Monday, August 31, 2015

_The Hancock News_ Column-- August 26, 2015

Lists are an obsession for me. When I feel overwhelmed or uncertain what I should do next, I make a list. Like the proverbial bunnies, my lists multiply. I start with a simple to-do list which leads to a list of meals for the week which necessitates a grocery list with separate sub-lists for each store and/or aisle.

Then there is the list of all lists-- the Great Big Summer To-Do List. One blogger I follow creates a summer bucket list with fun things she wants to do with her children, plus a few projects. Unfortunately for my family, I’m not like her. My list is all work.

At least half of my list is comprised of tasks like putting away stacks of papers, books, or outgrown clothes that pile up during the school year. Then, of course, is planning for the upcoming school year. This summer, getting ready for baby filled a few slots, too. And there was the perennial chore of organizing totes of photographs.

Well, summer is almost over, and I don’t have even half of my list completed. The only one left that has me really anxious is the one I’ve been putting off for more than a year-- making curtains for my girls’ room. More than a year ago (maybe two years), my daughter picked out a couple of matching pink fabrics. Last year I washed the fabric. So far this summer, I’ve ironed some of it and sewn a couple of seams, but with each stitch, my fear grows.

I have no clue what I’m doing with my sewing machine. My inexperience makes me certain I’ll mess it all up. Plus I just know the thread is going to tangle or I’ll need to find the owner’s manual to figure out how to wind up the thingamabobbin.

I was feeling disappointed in myself and a little ashamed as I once more set aside the unfinished project last Thursday to prepare our home for weekend guests. Our friends from Kenya, Joseph and Ruth, were able to travel to the United States for the summer. The majority of the trip was church-business related as Joseph has many responsibilities in the church in Kenya, but I know they were also happy to see three of their grown children and grandchildren who live in Indiana.

I thoroughly enjoyed becoming reacquainted with them this weekend, but now that their visit is over, my attention is turned once again to my giant list and the curtains. As I begin worrying all over, I am a bit ashamed and disappointed in myself, but for a different reason.

You see, Joseph and Ruth have many obligations. Joseph is in charge of the seminary in Kenya and is also the bishop over hundreds of congregations. In his diocese there are so many poor and hungry, so many widows and orphans and others in need, and these folks look to Joseph and his wife for help.

In my comfortable home, I sit with a full belly fretting over what I’ve made into a mountain of wrinkled pink polka-dotted and gingham fabric. In her home, Ruth opens her door each morning to find at least four hungry people on her doorstep. She is concerned with being able to provide and prepare enough food for empty bellies.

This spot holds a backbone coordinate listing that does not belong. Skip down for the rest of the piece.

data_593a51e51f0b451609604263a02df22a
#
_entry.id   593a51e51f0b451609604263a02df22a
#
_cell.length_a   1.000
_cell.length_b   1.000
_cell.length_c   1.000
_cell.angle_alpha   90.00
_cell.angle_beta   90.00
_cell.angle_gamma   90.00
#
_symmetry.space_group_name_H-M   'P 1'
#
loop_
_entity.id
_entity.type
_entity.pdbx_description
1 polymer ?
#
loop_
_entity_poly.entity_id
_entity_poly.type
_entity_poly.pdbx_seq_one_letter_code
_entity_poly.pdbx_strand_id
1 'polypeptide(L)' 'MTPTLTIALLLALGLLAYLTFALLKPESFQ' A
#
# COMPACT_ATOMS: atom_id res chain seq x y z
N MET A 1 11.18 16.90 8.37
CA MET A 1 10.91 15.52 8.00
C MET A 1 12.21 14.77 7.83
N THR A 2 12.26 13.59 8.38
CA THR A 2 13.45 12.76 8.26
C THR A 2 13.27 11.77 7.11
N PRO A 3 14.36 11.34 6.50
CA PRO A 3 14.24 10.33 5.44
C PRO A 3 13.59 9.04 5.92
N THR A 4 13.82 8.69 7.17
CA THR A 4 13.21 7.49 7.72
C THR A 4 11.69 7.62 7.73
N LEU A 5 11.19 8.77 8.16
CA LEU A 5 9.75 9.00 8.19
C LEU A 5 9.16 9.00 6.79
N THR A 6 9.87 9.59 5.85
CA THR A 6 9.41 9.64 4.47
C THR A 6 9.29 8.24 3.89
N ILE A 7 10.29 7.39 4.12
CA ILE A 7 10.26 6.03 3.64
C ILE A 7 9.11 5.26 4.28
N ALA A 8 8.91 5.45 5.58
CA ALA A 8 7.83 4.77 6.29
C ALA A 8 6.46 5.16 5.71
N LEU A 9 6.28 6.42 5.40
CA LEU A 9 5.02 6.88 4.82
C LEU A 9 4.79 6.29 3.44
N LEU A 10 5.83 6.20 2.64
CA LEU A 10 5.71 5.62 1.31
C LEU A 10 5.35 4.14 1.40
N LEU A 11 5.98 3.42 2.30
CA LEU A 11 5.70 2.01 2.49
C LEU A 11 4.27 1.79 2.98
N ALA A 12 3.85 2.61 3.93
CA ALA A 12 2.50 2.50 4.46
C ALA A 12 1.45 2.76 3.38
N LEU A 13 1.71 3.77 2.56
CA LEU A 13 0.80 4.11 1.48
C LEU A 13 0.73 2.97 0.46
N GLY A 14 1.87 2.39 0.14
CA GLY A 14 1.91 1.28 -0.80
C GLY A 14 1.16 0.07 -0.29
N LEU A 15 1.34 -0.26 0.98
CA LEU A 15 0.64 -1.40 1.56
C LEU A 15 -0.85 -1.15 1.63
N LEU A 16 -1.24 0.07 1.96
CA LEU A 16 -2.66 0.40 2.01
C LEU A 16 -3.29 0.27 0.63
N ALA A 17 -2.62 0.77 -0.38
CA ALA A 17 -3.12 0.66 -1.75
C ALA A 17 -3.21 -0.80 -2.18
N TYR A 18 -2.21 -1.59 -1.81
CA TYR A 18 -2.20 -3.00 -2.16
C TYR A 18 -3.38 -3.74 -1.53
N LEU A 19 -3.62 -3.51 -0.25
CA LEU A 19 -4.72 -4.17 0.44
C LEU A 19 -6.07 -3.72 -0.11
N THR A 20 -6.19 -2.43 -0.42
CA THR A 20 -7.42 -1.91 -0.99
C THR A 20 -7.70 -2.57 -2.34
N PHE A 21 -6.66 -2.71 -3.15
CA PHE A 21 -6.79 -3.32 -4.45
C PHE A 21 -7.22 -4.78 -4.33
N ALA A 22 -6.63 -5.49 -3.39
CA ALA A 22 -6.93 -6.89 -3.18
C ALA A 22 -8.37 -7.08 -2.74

I needed this wake-up call of a visit. Suddenly my Great Big Overwhelming Summer To-Do List shrank from its mountainous size to the molehill it actually is. My hope for each of you is that your own personal worrisome mountains may, with a bit of perspective, wither away to insignificance and leave you with some of the contentment that Ruth and Joseph have left for me.


Over the course of our weekend with Bishop and Mrs. Omolo, our family learned about the culture of Kenya. We asked about their favorite Kenyan food and learned it was called ugali, a simple dish of cooked unseasoned cornmeal served with meat and fish. I asked for the recipe for ugali so that I might share it with readers, but I found it was one of those dishes that is simply made-- no measurements involved.

Instead I’ll share one of my family’s favorites that our homesick guests enjoyed for breakfast-- cornmeal mush. I know it sounds like something out of our nation’s pioneer days, but Joseph and Ruth told me it was very much like porridge they might eat for breakfast in Kenya. Don’t let the word “mush” scare you away; it’s warm and filling and delicious, especially when served with a pat of butter, real maple syrup, and milk or cream drizzled over the top.

After we eat our mush in the bowl, any leftover is poured into a buttered pan, covered and stored in the refrigerator. For the next breakfast we turn the firm mush onto a cutting board, slice it into half-inch slices, fry it on a greased griddle, and serve it with maple syrup-- fried cornmeal mush.

Roast Cornmeal Mush

1 cup roasted cornmeal (plain cornmeal is fine, too)
4 cups water
1 1/2 tsp. salt

In a saucepan, bring 3 cups of water and the salt to a boil. Mix the cornmeal with 1 cup of cold water. Stir the cornmeal mixture into the boiling water and cook, stirring often over medium heat for 5 minutes or until thick. Serve in bowls with your favorite toppings and enjoy.

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